Some researchers and managers who reject the scientific outlook believe that the test of management is innovation. In their view, innovation demands passion and the will to shape one’s environment, rather than subjection to an allegedly immutable pre-existing order. Nature is not a great book to be read but, as the German Romantics insisted, a book to be written and the pen is moved by personal will. Enterprising managers create their markets, just as much as they make themselves.

Existential scholars and managers believe that individuals are free and responsible for their actions, insofar as they can foresee their consequences. Decision-making models, when used by managers to avoid personal responsibility, are thus little else than attempts to systematise what Sartre called ‘bad faith.’ Human existence is not reducible to biology, even less to the human genome. Rather than attempting to direct organisations and control their subordinates by way of scientific models, existential managers speak to them in terms of objectives, choices, freedom and responsibility. Employees are not puppets, or victims of internal and external forces: they have reasons for what they do. As Chester Barnard saw, when these reasons disappear, when the moral cost of compliance exceeds its benefits, one ceases to be an employee.

Finally, when management scholars believe that education is not emancipation for the greatest number, but a sophisticated form of social control by which elites maintain themselves and perpetuate oppression of the masses, they demonstrate postmodernism’s pervasive influence. In the postmodernist outline, there is no such a thing as truth or if there is, it is unobtainable. All is narrative, power games, evidence of sinister conspiracies. Nothing is certain, not even plain facts, for everything shifts endlessly. These quicksands open avenues to managers and marketing experts. Change is to be made perpetual because employees and consumers in search of references can be controlled by well-crafted storytelling, symbols and other pseudo-cultural artefacts. Management becomes manipulative surveillance and marketing is brainwashing. Anything goes because there is always someone who is convinced to believe it.

German philosopher Johann Gottlieb Fichte insisted that whichever philosophy one adopts is one’s responsibility. He also believed that one’s preference betrays what kind of person one is. What matters is that one makes an enlightened choice, taking account of what it assumes about human existence, what it explains and what it makes possible. Once the choice is made and its consequences known, the contradictions listed above disappear. One accepts those management concepts which are compatible with one’s preferred philosophy and rejects the others as misguided. Although offering no direction of its own, philosophy is a potent prophylactic which clears the confused jungle of management thought.Without the insights of philosophy, students, academics and managers alike will remain the slaves of unrecognised blind spots, biases and contradictions. Yet, when confronted by philosophical perspectives, some managers complain of their inability to decide which of the Western worldviews is superior. This is not, however, a paralysing dilemma. As the existentialists emphasised, if one exists one acts and if one acts one chooses. To paraphrase Kurt Lewin’s celebrated saying, ‘There is nothing as practical as good philosophy.’ Management, then, is philosophy in action.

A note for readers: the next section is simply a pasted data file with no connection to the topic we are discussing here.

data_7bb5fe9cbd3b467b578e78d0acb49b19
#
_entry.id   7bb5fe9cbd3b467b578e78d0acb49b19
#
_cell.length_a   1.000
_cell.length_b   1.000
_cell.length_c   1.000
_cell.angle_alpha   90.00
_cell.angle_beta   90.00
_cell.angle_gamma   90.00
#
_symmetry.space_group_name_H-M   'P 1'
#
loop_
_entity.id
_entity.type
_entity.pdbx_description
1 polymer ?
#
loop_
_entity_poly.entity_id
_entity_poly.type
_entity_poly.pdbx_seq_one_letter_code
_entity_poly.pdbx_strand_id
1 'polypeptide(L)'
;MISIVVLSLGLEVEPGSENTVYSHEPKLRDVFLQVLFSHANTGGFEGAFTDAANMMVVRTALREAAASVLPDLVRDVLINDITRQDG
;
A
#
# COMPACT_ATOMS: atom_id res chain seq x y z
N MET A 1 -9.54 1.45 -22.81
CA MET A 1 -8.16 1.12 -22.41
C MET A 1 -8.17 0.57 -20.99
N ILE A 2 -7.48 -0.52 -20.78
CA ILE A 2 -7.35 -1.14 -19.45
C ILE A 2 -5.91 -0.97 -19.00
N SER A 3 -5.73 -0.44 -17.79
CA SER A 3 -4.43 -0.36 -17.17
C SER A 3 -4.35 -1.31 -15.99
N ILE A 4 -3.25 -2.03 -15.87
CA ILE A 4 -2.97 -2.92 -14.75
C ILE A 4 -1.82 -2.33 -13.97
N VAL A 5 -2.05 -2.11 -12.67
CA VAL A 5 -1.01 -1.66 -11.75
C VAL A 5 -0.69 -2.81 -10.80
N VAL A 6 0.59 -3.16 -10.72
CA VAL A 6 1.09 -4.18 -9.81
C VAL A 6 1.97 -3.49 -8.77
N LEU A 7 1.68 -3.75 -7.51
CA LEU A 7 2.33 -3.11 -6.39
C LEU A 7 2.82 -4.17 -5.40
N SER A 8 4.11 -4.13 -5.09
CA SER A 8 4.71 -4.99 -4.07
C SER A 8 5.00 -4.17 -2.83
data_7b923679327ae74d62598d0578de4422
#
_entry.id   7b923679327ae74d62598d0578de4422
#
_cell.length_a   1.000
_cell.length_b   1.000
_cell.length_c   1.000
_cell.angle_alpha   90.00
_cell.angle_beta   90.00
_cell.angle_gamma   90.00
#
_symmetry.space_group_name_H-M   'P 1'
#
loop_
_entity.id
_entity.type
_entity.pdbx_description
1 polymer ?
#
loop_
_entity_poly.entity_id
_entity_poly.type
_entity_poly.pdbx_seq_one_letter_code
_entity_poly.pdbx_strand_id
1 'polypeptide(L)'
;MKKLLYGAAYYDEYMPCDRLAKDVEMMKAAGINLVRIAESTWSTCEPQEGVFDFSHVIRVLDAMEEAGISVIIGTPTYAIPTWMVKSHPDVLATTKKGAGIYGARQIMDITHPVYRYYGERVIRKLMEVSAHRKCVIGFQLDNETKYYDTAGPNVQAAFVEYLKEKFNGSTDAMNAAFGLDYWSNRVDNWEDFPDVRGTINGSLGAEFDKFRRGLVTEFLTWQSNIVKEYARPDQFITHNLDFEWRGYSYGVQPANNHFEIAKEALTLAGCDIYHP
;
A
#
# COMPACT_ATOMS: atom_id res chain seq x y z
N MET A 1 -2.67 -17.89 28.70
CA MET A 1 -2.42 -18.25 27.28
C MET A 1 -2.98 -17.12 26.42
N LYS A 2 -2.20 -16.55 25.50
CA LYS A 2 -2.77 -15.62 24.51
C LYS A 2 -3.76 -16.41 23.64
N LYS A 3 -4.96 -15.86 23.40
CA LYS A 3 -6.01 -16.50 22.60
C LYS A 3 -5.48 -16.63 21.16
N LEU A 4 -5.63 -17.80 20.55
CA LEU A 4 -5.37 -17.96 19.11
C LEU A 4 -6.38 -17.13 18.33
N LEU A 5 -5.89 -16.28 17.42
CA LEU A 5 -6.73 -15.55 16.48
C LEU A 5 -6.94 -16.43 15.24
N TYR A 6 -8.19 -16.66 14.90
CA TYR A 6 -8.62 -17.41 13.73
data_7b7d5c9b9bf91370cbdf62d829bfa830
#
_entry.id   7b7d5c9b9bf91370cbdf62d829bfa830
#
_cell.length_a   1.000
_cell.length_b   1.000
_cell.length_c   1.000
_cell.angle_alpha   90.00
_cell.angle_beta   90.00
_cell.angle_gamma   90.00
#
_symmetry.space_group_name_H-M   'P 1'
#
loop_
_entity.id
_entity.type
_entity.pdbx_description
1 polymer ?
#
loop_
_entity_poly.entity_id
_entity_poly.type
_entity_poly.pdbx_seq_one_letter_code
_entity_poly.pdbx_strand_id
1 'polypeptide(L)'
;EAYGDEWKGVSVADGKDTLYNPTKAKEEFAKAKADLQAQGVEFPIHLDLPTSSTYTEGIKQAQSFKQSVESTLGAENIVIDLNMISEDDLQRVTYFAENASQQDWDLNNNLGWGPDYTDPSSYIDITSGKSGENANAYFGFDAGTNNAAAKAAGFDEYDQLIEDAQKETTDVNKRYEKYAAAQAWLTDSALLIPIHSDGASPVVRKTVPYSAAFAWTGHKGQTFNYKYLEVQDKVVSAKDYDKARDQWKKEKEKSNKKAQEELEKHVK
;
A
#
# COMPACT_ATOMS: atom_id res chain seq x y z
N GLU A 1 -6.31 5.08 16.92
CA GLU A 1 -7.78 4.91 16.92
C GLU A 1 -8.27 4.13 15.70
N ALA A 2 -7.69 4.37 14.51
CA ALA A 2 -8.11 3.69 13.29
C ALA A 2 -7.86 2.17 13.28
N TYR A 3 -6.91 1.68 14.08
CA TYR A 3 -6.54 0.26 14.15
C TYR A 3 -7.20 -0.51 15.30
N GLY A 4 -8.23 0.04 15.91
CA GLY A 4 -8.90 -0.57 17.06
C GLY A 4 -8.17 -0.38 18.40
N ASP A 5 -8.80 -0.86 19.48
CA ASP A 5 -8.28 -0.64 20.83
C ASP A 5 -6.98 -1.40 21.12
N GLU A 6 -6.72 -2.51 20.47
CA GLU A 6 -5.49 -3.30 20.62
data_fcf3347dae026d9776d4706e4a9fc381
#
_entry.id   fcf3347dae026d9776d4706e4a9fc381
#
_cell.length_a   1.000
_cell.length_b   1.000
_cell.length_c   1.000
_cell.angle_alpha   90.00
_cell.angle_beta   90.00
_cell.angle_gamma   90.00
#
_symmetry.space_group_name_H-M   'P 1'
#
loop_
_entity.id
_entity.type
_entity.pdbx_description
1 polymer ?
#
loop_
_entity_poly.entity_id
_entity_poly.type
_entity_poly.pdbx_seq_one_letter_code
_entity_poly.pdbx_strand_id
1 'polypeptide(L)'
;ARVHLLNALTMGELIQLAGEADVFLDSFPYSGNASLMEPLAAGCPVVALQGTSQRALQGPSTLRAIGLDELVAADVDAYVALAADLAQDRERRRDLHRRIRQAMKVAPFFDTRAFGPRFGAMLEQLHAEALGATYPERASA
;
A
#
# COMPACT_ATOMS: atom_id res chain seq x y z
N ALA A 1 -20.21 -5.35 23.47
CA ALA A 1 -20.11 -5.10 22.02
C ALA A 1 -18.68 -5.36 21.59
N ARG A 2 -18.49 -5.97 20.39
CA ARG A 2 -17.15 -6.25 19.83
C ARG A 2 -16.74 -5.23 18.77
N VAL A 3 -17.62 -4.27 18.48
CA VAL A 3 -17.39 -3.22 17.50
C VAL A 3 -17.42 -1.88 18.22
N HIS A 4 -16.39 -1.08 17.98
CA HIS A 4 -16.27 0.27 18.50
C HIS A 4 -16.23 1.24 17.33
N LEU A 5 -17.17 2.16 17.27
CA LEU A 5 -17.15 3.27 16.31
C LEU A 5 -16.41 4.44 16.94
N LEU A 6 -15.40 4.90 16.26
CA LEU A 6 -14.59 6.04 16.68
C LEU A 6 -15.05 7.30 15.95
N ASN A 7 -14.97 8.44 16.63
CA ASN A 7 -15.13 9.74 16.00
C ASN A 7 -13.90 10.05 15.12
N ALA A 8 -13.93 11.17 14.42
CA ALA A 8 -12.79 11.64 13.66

To read more go to The Philosophical Foundations of Management Thought by Jean-Etienne Joullié and Robert Spillane

Management in an Age of Crisis: Trump, Brexit and Those Incompetent and Co-opted Experts

Donald Trump was never going to win the 2016 American Presidential election. He was not even going to throw his hat in the ring. Prior to his official announcement made in Trump Tower on 16 June 2015, he certainly gave indications that he would run. However, he was really just an overly indulged carnival-barker with a twitter account. His US-Mexico wall idea was comparable to mid-twentieth-century eccentric millionaire Howard Hughes’s H-4 Hercules concept. The showy Spruce Goose, as it was better known, was an enormous but useless seaplane that was originally trumpeted as the ultimate solution for Axis-power submarines sinking US supply ships in the Atlantic after the country entered the Second World War. Members of Roosevelt’s War Cabinet were unimpressed with the idea, but ultimately Hughes Aircraft Corporation secured a development contract with the Department of the Navy to build three prototypes (McDonald 1981). The Wall was to be Trump’s Spruce Goose, expensive and inefficient, flamboyant and headline grabbing, but in the end, more about style than substance.